This week’s destination was the Victoria Miro gallery in London to see celebrated Japanese artist Yayoi Kusama’s paintings and sculptures as a part of her museum tour throughout Europe.
Renowned for her use of polka dots (or what the artist herself calls ‘infinity nets’) and mirrored rooms to depict the hallucinations she began experiencing in early childhood through to her adult life, Kusama’s work is at once both strangely formidable and beautiful, surpassing Pop art and Minimalism to exist in a state of its own.
Kusama’s use of infinity nets can be traced back to when she was just ten years of age in the earliest record of her work: a drawing made in 1939 of a Japanese woman in a kimono in which the whole drawing is covered in dots.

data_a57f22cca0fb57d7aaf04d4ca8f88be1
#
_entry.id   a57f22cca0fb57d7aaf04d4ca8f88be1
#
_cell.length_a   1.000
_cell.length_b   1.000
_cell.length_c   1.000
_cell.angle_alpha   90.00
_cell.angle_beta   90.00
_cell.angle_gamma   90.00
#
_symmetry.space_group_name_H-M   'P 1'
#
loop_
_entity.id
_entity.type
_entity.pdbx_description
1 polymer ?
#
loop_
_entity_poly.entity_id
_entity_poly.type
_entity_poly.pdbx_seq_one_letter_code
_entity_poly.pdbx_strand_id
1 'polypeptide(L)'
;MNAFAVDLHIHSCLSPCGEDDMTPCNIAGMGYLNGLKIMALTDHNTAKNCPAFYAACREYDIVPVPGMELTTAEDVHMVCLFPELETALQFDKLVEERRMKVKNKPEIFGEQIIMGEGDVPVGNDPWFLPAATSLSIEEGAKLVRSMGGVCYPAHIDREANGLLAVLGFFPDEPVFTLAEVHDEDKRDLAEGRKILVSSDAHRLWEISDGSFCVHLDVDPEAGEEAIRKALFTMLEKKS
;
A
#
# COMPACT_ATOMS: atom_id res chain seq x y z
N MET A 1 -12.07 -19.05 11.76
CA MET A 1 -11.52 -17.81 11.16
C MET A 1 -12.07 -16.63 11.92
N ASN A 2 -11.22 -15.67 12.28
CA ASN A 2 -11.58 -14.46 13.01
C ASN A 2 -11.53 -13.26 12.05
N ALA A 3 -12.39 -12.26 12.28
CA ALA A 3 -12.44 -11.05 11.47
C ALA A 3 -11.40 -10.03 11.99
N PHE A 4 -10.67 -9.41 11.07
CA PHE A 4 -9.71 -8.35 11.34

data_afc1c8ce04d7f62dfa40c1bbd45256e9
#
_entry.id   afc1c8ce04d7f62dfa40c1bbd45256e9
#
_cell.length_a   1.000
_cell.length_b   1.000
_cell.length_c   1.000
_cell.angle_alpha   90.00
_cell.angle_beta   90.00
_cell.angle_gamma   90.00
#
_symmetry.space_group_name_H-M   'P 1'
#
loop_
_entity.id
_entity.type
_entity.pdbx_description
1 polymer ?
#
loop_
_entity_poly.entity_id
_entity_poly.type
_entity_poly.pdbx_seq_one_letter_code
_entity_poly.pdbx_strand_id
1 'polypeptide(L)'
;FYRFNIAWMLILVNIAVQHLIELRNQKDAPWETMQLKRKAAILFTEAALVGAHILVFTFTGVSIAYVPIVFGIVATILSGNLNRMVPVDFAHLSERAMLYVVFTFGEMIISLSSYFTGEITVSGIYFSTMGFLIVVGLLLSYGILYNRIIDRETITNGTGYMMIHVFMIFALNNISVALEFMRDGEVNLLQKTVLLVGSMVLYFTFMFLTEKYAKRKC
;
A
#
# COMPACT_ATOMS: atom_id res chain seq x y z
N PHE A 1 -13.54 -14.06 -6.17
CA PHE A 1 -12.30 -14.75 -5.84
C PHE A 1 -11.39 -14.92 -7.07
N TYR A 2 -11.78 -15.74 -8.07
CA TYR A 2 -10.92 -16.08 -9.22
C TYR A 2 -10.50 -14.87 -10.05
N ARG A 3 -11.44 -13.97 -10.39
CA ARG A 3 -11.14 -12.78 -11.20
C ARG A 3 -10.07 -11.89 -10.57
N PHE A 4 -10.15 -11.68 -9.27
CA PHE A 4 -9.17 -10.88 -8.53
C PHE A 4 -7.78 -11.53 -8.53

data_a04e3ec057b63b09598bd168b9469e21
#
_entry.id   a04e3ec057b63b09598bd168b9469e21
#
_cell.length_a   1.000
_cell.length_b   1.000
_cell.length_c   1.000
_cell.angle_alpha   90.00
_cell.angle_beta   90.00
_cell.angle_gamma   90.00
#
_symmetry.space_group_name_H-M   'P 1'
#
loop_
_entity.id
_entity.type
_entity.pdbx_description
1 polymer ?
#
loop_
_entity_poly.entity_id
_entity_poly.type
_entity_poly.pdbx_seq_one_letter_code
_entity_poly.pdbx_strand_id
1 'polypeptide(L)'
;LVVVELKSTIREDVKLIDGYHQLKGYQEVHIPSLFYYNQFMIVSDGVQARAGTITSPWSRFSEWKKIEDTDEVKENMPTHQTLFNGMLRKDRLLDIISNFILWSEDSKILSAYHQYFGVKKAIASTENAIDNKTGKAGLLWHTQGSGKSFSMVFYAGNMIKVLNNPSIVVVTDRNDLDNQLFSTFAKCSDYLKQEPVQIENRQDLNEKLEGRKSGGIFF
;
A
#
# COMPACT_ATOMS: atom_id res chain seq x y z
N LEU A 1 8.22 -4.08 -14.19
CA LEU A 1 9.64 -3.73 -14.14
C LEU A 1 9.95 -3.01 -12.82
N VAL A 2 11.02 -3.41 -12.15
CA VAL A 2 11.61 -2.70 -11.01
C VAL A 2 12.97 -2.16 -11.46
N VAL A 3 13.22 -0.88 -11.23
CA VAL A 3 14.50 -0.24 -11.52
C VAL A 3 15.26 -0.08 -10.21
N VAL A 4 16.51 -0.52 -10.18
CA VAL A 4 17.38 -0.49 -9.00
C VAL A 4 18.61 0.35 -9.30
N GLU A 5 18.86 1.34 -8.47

The ‘veil’ or ‘net’ that Kusama depicts in her art encourages the viewer to examine her work in layers, both visually and conceptually. At once, her work identifies the parallels between reality and fantasy, using familiar objects such as pumpkins and chandeliers before repeatedly immersing them in dots, or perpetuating them in a mirrored image, creating something psychedelic whilst alluding to the sublime.
Kusama has previously spoken on the binaries in her work, particularly regarding her use of infinity nets and what they represent:
‘A polka-dot has the form of the sun, which is a symbol of the energy of the whole world and our living life, and also the form of the moon, which is calm. Round, soft, colorful, senseless and unknowing. Polka-dots become movement … Polka dots are a way to infinity.’
‘All the Eternal Love I have for the Pumpkins’
‘Chandelier of Grief’
Although her exhibition in London has come to an end, her work is still touring in Stockholm at the Moderna Museet and at HAM in Helsinki and is a must-see for art lovers.